By John Ruch
Days of escalating protests against the controversial Atlanta Public Safety Training Center culminated on May 17 in multiple arrests for trespassing on the site and the cancellation without notice of a committee meeting. community review.
Various groups united as Defend the Atlanta Forest for months have protested what they call “Cop City” through peaceful means and sometimes not. The effort had previously led the Atlanta Police Department (APD) and the Atlanta Police Foundation (APF), the nonprofit organization in charge of planning the facility, to state that details of the construction will be kept secret for security reasons and that the FBI is investigating the opposition.
The $90 million facility, which would train Atlanta police and firefighters and field services, is planned for 85 acres of the former Atlanta Jail site, property owned by the City of Atlanta but located outside the city limits in unincorporated. County of De Kalb. APD has used the site for decades for a firing range and explosives disposal. But his selection for the massive training center in a secret city and APF process revealed surprised neighbors and DeKalb officials last year, generating huge controversy.
The facility has also drawn both support and protests due to its timing, following the 2020 national debate on systemic police brutality following the killing of George Floyd and the need to respond to a surge in crime. . The APF, which has been discussing such a facility for years, seized the political moment to get the facility approved, calling it crucial to crime response and police morale. Opponents have denounced the loss of potential forests and parks as well as the facility’s size, cost and training programs as a step back from police reform.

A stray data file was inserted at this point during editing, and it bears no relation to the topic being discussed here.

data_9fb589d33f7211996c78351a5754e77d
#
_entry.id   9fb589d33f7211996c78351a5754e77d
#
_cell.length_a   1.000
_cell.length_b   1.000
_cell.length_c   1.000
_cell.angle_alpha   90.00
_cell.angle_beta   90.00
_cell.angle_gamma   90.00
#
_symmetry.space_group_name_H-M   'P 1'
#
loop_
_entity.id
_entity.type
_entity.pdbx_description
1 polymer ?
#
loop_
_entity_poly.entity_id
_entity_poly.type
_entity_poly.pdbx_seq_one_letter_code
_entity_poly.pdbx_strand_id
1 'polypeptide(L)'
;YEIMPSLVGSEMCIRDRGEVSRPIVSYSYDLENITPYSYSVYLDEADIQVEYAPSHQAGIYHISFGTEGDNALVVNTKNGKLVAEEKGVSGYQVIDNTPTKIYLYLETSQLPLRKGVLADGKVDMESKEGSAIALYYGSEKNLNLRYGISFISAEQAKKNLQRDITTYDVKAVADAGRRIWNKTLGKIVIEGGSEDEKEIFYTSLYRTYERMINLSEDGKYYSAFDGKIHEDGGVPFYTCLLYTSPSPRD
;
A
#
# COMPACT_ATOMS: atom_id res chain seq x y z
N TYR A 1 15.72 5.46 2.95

The May 17 flashpoint came as authorities attempted to escort workers to the Key Road site in DeKalb County for construction readiness work under a permit applied for in April. This drew opposition from new protesters as well as many campers in treehouses and tents in the wooded site. The FBI was involved in the large law enforcement response for reasons an agency spokesperson did not explain.
The APD said it arrested seven protesters, mostly out-of-state residents. (The department initially said there were eight arrests and did not explain the lower number it released the next day.) officers’ guidelines. However, the APD also said no one was injured and no one was charged with a violent crime or resisting arrest. All seven arrests were for trespassing, with one person also accused of giving a false name to police.
According to APD, one of those arrested is from Gainesville and the others are out of state. They are from Minneapolis, Minnesota; Philadelphia Cream; Sea Cliff, New York; Sykesville, Maryland; Wooster, Ohio; and Worcester, Massachusetts. APD did not respond to a SaportaReport whether any of these out-of-state residents also have a residence in Georgia.
At a press conference called near the site the same day by the Atlanta Solidarity Fund, which supports those arrested for protesting, various protesters denounced the ODA’s attempt to portray the movement as not local while claiming that the sprawling facility has indeed become a national controversy. They also played down reports of violent activity, although the APD later released a video of two Molotov cocktails thrown from woods over a fence. One of the incendiary bombs hit the fence relatively close to some officers, who did not seem particularly alarmed and stayed put, not pursuing the thrower, as the fuel was burning on the ground. The other approached a parked car when no one appeared to be in the immediate vicinity.
Protesters also complained about the heavy police presence, which they said included helicopters, SWAT teams and police dogs, illustrating the militarized policing they oppose and fear will be taught in the ‘establishment. They said officers had demolished most of the treehouses, but were vague about whether protesters remained camped at the site.